OhioBlues's blog

CIA IG Describes Interrogation Crime Scene And Becomes A Major Victim

By Melvin A. Goodman

Sept. 2nd, 2009


President Barack Obama is permitting CIA Director Leon Panetta to weaken the Agency’s Office of Inspector General (OIG). The OIG has produced the only official and authoritative study of the abuses of the CIA detentions and interrogations program; it also has published seminal studies of the CIA’s involvement in the shoot down of a missionary plane in Peru in 2001 (and the subsequent cover-up of its role) as well as the controversial 9/11 accountability study.

These reports angered senior CIA managers and led to efforts by three successive directors (George Tenet, Porter Goss, and General Michael Hayden) to restrict the investigative work of the office. Panetta is continuing the campaign they began. Although John Helgerson, the inspector general who produced these reports, announced his retirement seven months ago, Panetta and the White House have not named a replacement. They clearly prefer that the OIG remain without the strong leadership it requires to pursue difficult investigations in the face of management resistance.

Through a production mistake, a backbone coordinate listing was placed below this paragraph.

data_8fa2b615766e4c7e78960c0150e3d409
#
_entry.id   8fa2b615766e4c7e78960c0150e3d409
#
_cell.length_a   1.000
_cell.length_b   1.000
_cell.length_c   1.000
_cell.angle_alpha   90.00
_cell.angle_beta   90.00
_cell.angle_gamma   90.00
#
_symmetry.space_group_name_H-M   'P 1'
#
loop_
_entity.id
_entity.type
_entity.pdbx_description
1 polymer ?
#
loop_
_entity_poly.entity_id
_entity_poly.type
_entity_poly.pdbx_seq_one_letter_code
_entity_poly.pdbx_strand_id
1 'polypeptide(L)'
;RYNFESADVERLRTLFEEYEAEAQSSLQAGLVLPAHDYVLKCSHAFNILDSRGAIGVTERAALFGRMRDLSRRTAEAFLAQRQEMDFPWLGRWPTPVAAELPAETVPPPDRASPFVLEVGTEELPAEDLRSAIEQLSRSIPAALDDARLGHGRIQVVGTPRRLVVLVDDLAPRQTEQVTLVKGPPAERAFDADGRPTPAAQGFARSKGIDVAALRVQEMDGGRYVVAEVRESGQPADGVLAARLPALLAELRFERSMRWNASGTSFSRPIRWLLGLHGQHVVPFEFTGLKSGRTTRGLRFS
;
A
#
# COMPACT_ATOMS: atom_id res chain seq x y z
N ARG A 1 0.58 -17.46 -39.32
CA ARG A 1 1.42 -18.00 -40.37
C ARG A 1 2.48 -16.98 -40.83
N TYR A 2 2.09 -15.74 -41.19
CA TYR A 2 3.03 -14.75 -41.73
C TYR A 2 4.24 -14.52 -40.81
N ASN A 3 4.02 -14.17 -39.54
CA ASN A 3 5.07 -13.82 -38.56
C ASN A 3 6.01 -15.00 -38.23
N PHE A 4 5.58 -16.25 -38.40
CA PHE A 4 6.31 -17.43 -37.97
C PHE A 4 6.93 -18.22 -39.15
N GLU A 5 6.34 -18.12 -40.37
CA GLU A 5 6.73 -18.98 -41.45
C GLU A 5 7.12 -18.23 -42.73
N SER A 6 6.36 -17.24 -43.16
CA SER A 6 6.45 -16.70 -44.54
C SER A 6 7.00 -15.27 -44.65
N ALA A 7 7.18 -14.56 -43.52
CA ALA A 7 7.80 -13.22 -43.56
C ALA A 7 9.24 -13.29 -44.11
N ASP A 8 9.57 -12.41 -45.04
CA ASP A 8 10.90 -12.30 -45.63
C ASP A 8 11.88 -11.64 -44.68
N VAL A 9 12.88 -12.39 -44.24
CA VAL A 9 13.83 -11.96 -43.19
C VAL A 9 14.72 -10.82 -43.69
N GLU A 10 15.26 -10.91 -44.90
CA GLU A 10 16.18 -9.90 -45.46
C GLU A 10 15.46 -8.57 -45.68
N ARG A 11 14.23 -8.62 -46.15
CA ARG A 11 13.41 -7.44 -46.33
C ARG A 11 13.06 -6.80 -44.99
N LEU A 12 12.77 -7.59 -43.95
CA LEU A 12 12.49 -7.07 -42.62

WPost’s Ignatius Forgives the CIA Again and Again

By Melvin A. Goodman 
Aug 26th, 2009

The Washington Post’s David Ignatius simply cannot get off the wheel he spins for the Central Intelligence Agency. Only two days after the release of the 2004 CIA study of the detention and interrogation program, which provides sordid and sadistic details of an illegal and immoral program, Ignatius still opposes any criminal review of the conduct of CIA officers and echoes the CIA line that it is “glad to be out” of the interrogation business.

He even cites deputy director of the CIA, Stephen Kappes, one of the key ideological drivers for the policy of detention and interrogation, as someone who “doesn’t want to have anything to do with interrogation.”

Ignatius strongly believes that it is time for the CIA to “get on with it,” which was the signature line of former CIA director Richard Helms, who Ignatius considers the “savviest spymaster this country has produced.” Let’s forget that Helms lied to the Senate Foreign Relations Committee in 1973 on the overthrow of the elected government in Chile and that a grand jury was called to see if he should be indicted for perjury.